I have recently discussed how depression and anxiety can be alleviated by spending more time in the garden. Actively doing gardening work can improve your mood and the physical health benefits are also clear.

Ecotherapy is also on the rise. This is a practice where trained professionals support a group of people to engage in a structured outdoor activity. Ecotherapy does not require that you have your own outdoor space at home, so it’s perfect for those living in flats, or houses with a small yard, rather than a garden.

In order to bring the great outdoors indoors, some people dedicate a space within a room to the art of growing. Loft conversions are wonderful spaces, in which you can cultivate a mini interior garden, as they usually let in a lot of natural light, with the windows built into the roof structure.

Flats with larger windows — Georgian houses split into several dwellings, for example — can also make excellent frames for leafy greens that need tending to on a regular basis.

I will share some inspiration with you here to get you thinking creatively about how to bring gorgeous greenery into your indoor space — whether that’s a converted loft, flat living room, or cosy bedroom.

Indoor Gardening Loft Conversion and Flat Ideas

Hanging Gardens

One way to add more plants to a smaller room is to utilise the ceiling space. If you hang your plants, rather than placing pots on the floor or tables, you will save valuable foot space. This is even more important for people who live in studio apartments or houseshares, where space is limited.

Hanging a small pot is a relatively straightforward DIY task. There are plenty of options here, but the starting point is to drill a hole in the ceiling for a hook to be positioned. Take a look at your local hardware shop for the right drill attachments and check online for some useful advice — Instructables is a great resource and has an article on how to hang a houseplant.

You can then use whatever material suits your space for actually hanging the plant. Rope, chains and even strong knitting wool all work excellently.

Placement is everything: remember that if you tend to your plants properly, they will grow! So if you’re looking to position a plant directly in front of a window because you believe it will be a perfect centrepiece for your view, take that into consideration.

If Drilling Isn’t Your Thing…

You can also make use of the structures already in place around your home to hang your plants with a little more ease. Velux window handles in a converted loft space work well. Curtain rails are also perfect for this use — they’re designed to have things hung from them, after all.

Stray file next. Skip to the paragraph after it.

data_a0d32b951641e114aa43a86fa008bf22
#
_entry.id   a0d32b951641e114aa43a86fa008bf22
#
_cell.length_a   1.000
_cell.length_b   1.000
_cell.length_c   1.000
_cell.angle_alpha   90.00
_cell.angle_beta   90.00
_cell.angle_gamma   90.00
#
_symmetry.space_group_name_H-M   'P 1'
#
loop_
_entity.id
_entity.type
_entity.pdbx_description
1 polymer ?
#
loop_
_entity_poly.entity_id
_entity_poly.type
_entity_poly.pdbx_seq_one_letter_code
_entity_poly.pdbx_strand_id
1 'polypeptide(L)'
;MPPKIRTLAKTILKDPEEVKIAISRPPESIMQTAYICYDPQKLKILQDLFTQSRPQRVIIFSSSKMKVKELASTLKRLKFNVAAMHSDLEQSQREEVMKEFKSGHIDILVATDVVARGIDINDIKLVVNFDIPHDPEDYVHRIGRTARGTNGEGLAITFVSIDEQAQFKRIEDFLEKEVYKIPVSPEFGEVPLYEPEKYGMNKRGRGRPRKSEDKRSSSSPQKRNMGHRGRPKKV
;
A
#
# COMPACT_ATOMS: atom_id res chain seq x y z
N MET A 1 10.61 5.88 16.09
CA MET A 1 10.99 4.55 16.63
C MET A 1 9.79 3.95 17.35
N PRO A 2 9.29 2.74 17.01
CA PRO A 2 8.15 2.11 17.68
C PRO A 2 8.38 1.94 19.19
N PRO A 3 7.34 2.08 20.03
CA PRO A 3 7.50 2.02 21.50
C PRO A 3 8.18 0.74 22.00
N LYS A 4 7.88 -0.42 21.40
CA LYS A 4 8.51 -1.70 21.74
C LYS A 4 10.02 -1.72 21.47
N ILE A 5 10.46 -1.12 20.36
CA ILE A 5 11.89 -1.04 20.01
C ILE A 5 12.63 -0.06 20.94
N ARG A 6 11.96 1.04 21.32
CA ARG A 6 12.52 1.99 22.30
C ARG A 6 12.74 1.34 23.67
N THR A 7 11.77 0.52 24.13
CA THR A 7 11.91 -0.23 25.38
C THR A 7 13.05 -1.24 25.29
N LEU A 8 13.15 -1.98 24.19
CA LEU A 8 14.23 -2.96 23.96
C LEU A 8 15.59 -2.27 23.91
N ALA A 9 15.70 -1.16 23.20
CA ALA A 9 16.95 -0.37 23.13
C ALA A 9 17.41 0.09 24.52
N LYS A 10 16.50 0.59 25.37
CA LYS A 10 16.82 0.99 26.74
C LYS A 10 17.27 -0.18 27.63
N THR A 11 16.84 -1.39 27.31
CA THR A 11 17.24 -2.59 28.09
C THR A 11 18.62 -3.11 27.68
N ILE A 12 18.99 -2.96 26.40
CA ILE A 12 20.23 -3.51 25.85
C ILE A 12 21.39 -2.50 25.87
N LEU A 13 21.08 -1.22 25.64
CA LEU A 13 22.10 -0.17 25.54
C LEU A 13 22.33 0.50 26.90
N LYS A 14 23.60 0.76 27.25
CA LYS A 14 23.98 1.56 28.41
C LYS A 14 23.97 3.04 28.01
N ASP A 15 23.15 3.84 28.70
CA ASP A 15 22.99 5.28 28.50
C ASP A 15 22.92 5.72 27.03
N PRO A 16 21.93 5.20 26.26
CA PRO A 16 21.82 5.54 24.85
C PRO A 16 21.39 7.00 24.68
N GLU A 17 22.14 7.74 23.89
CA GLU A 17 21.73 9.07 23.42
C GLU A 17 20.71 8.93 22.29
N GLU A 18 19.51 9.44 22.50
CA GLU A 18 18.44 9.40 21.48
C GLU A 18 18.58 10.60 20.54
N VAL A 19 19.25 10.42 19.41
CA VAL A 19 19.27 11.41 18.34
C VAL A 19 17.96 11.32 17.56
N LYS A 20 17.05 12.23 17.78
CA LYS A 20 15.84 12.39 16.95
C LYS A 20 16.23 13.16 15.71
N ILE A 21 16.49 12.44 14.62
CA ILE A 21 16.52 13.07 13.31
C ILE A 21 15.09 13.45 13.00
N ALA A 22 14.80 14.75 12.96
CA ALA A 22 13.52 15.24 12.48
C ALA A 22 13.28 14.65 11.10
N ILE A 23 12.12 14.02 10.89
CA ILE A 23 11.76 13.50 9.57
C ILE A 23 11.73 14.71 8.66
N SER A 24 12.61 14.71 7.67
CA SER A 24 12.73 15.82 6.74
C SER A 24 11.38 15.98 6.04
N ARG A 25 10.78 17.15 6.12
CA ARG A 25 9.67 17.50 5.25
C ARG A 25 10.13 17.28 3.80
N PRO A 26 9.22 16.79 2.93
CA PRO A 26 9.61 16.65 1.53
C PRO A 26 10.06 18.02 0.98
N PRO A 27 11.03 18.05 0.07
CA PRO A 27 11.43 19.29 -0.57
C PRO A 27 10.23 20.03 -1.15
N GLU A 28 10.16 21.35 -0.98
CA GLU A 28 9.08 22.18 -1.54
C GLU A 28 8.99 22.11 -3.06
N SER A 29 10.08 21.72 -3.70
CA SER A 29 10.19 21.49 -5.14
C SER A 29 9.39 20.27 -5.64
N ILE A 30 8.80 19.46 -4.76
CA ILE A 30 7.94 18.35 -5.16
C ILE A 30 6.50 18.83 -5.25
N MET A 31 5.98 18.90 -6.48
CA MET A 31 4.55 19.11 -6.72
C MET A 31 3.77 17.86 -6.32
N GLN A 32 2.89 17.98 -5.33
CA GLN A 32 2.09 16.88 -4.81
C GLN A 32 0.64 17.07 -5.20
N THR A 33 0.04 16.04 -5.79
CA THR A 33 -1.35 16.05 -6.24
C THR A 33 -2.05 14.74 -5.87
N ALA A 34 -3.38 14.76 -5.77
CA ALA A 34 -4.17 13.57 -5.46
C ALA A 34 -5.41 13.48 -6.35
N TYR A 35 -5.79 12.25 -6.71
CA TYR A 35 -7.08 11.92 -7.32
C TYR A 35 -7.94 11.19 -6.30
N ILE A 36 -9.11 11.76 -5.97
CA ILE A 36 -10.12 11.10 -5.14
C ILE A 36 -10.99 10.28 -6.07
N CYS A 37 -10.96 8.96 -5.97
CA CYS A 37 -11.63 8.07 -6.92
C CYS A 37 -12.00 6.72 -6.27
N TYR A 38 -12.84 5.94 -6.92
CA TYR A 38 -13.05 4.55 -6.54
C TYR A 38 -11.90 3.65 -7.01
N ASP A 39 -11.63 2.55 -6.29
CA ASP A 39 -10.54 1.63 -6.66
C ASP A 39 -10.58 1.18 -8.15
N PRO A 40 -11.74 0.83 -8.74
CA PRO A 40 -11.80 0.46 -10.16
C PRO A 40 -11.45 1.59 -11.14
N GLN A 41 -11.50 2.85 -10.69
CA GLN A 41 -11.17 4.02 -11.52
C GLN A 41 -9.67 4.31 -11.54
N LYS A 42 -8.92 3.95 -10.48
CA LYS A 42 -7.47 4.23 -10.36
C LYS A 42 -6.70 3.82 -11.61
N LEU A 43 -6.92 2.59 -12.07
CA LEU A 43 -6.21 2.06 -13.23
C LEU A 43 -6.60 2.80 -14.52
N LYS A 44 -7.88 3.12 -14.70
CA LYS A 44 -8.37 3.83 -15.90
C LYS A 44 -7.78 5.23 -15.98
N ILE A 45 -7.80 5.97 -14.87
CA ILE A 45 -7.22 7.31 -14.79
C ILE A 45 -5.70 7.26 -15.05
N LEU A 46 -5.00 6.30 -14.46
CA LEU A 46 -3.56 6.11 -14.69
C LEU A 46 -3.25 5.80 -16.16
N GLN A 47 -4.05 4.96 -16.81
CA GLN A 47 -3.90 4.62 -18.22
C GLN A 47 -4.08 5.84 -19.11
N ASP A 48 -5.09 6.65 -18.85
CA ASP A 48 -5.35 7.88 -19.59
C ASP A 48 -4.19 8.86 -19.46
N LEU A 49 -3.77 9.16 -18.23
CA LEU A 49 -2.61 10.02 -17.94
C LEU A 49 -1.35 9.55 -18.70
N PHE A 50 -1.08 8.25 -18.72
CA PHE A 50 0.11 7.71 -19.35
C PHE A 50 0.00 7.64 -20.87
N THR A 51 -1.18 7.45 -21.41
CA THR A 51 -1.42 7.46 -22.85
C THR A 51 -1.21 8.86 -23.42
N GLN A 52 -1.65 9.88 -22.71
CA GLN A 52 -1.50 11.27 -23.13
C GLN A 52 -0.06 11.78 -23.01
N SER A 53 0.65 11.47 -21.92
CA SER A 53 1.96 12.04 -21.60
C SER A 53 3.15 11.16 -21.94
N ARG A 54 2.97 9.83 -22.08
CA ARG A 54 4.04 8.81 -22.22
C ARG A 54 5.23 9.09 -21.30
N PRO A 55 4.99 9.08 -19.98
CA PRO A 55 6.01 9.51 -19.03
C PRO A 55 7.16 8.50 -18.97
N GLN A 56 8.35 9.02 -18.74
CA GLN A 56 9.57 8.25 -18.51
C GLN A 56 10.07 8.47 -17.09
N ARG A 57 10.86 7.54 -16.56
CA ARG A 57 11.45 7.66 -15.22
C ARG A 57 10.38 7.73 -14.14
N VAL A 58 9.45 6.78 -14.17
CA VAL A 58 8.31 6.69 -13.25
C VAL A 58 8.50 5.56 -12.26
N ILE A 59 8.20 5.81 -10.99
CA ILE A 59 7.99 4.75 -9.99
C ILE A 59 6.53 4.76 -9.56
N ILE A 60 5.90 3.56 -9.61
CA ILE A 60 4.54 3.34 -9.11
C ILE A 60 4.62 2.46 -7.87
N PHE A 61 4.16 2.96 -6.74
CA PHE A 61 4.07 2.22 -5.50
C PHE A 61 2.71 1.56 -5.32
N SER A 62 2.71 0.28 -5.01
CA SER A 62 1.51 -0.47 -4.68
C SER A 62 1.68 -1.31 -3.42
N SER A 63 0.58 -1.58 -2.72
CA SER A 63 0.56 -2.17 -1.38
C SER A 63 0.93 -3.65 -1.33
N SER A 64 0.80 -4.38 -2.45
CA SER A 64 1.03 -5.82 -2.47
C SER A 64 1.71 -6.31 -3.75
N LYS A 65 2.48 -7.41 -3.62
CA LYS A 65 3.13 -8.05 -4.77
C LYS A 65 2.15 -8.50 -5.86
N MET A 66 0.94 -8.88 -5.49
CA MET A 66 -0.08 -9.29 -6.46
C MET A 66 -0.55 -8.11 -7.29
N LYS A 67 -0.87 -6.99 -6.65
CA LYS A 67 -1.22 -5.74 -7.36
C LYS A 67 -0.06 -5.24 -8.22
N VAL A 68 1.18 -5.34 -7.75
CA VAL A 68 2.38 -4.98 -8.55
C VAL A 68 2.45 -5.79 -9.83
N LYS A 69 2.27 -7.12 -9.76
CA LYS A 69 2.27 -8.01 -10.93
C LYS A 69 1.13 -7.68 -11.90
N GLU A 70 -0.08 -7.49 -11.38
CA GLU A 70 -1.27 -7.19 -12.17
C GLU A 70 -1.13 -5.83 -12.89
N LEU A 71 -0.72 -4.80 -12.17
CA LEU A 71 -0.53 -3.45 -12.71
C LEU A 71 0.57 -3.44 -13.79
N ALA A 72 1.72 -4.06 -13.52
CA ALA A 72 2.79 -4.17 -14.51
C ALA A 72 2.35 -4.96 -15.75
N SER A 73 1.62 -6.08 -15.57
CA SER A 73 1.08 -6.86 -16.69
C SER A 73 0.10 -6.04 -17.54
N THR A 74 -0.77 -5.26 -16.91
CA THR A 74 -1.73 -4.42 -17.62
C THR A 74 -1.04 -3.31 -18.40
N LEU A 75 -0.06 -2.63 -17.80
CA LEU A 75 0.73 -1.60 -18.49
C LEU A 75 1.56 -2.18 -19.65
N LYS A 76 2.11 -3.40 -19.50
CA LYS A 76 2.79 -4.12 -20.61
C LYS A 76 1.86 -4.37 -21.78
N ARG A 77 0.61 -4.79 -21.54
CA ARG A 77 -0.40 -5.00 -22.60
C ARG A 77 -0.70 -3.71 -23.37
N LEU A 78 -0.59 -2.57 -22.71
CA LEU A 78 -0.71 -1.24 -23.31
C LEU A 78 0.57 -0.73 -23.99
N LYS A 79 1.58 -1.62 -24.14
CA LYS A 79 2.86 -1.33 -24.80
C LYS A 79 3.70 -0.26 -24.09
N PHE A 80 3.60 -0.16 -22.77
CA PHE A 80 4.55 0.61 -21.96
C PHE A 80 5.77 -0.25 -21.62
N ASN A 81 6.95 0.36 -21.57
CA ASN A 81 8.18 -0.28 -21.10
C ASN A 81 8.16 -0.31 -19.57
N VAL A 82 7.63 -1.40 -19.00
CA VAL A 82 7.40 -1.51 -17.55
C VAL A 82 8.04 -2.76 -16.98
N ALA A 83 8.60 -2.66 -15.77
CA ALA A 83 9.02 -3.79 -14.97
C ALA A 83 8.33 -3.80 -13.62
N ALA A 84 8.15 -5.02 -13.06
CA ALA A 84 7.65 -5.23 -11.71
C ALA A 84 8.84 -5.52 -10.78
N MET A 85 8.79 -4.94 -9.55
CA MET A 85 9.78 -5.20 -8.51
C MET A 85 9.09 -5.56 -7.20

Keep It Simple

Tending to just one plant in a dedicated and meticulous fashion can be spiritually uplifting. And you don’t have to spend thousands of pounds on a bonsai tree to reap the benefits of a wonderful small plant.

Succulents can be absolutely tiny, but they require patient and repetitive work. Looking after plants gives us a sense of responsibility, no matter how small and delicate the plant. Some people may even find the simplicity of caring for just a handful of plants allows their mind to breathe a little, while they take a few moments out of their day to nurture their greenery.

Complement the Features of Your Room

If you have two sloping windows, like in the Pinterest image below showing a converted loft bathroom, consider placing a simple potted plant in front of each.

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Minimalism as a way of life is all about doing more with less. The impact a minimal lifestyle can have on your mental health cannot be overstated. An easy way to remind yourself to live in this way is to design your home with simplicity in mind.

You Can Grow Food Indoors!

Doing this properly can require a lot of work, depending on what you want to grow, but with the right tools and mindset, you can grow a whole host of various edible plants at home — even if you live in a small flat.

Remember to set up correctly — you may need to position water-retaining dishes or trays underneath your plant pots and empty them regularly, for example.

Herbs and Spices Work Really Well

The pots for most herbs do not have to be very big, and maintenance is minimal. Herbs like mint, coriander, thyme and parsley are really easy to grow from small plants — even the grow-at-home pots you can buy at the supermarket make for great starters if you’re looking at creating a miniature herb garden at home.

Living Cream Set Of 2 Herb Planters
Living Cream Set Of 2 Herb Planters | Typhoon Living herb planters are a brilliant addition to any worktop or windowsill. The Living cream herb pots are made from one piece coated steel which means that they are leakproof, strong and durable making them excellent for everyday use. The herb planters have been designed to hold most shop-bought herbs, and with a 700 ml capacity are great for growing your own. The herb planters have a ‘herbs’ silver badge, which adds a touch of style to the beautiful pastel cream body.

Be careful of whiteflies, though — they seem to love mint plants in particular!

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Pepper plants are notoriously weak outside in cooler climates, but when placed indoors they can really come to life and can be grown all year-round — especially spicy chilli varieties.

Pots don’t have to be more than 8 inches tall, and although they need a lot of sunlight to really prosper, making sure they sit in direct sunlight either from a dormer loft window — if you’re thinking of a converted loft garden — or indeed any window in your flat, will really help get them growing.

Eating food seasoned with your homegrown produce will make everything taste even better too!